Eddie S. Glaude Jr., a Princeton scholar, made his first trip to the island Friday to celebrate Juneteenth with a lecture.
Glaude wrote “Democracy in Black: How Race Still Enslaves the American Soul,” and he spoke at First Presbyterian Church on a day when yet another jury — this one in Minnesota — acquitted yet another police officer of killing a black man. The sanctuary of the historic church in Galveston was, Glaude said, a beautiful place to have a difficult conversation.
In America, there is a difference in how we see and value one another. Because he is African American, Glaude is one of those rare Princeton professors who can be mistaken for a caddy when he goes to play golf.
And those prejudices, those mistakes in the way we see others, add up. We live in a country in which some lives are valued more than others. You can see that difference in the way we value people in the wages people earn and in the value of their homes. You can see that difference in the makeup of our prison populations. You can see it in the way we define “good” schools.
Those patterns are so clear that pretending to be innocent of them is a kind of complicity.
Can visitors really see those ugly patterns of inequality in beautiful cities on islands — in places we love and call home? Sure they can.
Glaude is a professor of religion, and when he looks at democracy he sees it as an ethical idea. Democracy, he says, is an idea that requires you to believe that all should participate equally.
And so if you have a democracy that is built on the idea that some lives are worth more than others you have a house that is built on a shaky foundation. This democracy began with flawed founders and flawed foundations. It accommodated the horrific institution of slavery. Perhaps our democracy’s greatest president — Abraham Lincoln — hated slavery, but he believed that some lives were less valuable than others, a belief that deformed his idea of democracy and made it, and his presidency, less than it could have been.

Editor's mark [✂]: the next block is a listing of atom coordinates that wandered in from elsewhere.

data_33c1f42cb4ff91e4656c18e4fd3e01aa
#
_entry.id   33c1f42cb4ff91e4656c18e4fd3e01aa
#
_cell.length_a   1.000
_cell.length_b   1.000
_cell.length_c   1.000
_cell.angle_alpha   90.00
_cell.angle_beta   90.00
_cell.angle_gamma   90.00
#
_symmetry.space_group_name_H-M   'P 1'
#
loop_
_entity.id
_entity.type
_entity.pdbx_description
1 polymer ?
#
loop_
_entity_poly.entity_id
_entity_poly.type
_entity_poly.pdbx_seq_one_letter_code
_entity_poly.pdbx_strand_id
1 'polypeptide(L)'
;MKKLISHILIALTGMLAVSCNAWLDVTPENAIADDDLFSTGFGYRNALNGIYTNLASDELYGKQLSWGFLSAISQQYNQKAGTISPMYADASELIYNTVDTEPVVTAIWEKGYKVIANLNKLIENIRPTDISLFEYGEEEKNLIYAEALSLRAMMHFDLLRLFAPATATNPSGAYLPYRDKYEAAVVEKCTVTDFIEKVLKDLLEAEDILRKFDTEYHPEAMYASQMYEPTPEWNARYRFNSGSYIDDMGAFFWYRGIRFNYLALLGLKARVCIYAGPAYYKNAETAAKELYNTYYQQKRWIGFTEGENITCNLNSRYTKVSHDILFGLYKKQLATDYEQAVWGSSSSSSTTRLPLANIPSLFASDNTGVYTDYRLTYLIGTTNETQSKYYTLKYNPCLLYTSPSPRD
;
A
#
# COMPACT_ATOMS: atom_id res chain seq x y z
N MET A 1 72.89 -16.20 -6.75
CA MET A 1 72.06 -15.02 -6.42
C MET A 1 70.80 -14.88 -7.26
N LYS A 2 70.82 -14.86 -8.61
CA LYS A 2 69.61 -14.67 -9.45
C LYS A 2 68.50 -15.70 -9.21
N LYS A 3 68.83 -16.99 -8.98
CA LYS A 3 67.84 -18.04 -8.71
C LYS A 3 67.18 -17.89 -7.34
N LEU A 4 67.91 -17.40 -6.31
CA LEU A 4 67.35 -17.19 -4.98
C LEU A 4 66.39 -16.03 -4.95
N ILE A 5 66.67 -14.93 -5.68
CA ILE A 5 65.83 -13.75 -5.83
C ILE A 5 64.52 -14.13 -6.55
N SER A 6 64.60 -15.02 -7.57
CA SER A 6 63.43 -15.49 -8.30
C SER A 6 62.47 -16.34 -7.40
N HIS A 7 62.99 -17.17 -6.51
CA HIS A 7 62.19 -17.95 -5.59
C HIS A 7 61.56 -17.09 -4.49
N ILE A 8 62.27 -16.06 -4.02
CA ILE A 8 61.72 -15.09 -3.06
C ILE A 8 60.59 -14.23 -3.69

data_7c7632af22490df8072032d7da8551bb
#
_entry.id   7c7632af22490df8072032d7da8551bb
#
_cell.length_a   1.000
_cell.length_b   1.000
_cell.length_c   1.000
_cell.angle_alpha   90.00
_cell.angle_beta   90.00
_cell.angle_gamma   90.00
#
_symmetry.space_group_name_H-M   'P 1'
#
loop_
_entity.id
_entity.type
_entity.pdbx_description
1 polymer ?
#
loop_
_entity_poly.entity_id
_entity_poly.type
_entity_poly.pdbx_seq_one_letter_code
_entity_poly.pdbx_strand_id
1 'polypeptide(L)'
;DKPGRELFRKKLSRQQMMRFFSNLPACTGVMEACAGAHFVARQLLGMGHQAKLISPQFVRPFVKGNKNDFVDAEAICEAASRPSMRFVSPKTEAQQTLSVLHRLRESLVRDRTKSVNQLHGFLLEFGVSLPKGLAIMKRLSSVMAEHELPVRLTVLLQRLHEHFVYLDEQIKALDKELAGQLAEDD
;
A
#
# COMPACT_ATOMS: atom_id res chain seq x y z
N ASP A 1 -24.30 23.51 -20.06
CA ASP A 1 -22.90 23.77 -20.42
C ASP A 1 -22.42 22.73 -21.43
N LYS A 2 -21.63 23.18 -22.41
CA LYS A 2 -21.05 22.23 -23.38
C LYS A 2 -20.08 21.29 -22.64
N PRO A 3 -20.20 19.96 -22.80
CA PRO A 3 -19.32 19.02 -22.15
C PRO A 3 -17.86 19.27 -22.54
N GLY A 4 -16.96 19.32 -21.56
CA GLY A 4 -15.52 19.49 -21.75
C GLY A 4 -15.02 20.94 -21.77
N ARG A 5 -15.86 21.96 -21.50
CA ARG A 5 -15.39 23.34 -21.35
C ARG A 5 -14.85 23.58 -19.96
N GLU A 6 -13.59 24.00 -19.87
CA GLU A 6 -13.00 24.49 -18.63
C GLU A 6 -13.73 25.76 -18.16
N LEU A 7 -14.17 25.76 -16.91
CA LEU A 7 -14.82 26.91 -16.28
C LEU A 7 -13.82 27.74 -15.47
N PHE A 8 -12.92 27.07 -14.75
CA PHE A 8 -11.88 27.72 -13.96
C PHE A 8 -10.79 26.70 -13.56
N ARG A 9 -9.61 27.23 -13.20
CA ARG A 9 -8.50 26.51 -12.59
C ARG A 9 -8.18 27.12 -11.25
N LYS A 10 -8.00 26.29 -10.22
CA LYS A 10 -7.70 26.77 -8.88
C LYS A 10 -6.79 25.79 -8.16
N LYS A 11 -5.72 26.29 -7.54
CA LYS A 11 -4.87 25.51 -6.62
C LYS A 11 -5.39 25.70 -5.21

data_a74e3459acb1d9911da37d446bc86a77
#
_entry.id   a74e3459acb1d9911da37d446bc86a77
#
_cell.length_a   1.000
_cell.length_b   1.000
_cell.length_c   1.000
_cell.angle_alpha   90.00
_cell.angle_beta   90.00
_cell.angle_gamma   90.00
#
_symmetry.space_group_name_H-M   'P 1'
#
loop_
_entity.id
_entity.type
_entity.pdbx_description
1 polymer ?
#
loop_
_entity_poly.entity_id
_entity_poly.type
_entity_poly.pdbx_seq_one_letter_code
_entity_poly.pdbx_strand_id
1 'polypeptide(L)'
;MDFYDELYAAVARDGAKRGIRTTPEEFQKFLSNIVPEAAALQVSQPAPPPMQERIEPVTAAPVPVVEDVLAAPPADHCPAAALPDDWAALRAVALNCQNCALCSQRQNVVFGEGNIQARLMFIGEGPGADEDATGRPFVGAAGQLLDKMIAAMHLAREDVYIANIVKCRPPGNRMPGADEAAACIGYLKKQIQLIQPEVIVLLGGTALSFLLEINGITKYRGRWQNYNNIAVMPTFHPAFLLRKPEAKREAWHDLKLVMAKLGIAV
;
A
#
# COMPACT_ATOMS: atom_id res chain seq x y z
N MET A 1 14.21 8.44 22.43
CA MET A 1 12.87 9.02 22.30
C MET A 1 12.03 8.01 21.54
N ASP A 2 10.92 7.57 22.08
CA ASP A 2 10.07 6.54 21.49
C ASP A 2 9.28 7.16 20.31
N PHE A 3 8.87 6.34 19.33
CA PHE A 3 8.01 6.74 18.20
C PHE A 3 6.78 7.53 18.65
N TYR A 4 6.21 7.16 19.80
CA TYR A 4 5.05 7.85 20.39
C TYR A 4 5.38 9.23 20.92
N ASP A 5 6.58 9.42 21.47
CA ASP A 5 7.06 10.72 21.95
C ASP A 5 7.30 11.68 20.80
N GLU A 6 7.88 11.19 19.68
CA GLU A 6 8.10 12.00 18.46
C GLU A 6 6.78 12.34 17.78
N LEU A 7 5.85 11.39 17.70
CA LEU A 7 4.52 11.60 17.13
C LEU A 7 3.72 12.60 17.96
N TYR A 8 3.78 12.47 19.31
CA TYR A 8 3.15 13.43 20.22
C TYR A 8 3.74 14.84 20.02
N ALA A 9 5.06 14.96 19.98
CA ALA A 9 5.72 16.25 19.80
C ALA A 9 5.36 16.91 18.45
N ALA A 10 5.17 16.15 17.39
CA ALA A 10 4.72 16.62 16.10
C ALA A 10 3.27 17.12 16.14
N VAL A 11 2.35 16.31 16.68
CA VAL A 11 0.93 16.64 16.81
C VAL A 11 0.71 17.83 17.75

Glaude asked, at a time when many of us are wringing our hands over the state of our country, whether we are willing to risk throwing democracy away just so we can take advantage of our own little spot in that value gap.
Galveston is the home of Juneteenth, the holiday that marks the day when slavery finally ended in this country. It would be wonderful if it were a city in which visitors like Professor Glaude could come and enjoy the city’s beauty and hospitality and see no evidence of that value gap. But our communities are like our dogs and children — if they are ours, it’s hard for us to see their faults, no matter how obvious they are.
Juneteenth is a good day to take a personal accounting of our role in this democracy.
Do we really believe in it? Do we believe in the idea that all people should participate equally? And if we really believe that, do we back it up? Do we act like we’re committed to that belief?
• Heber Taylor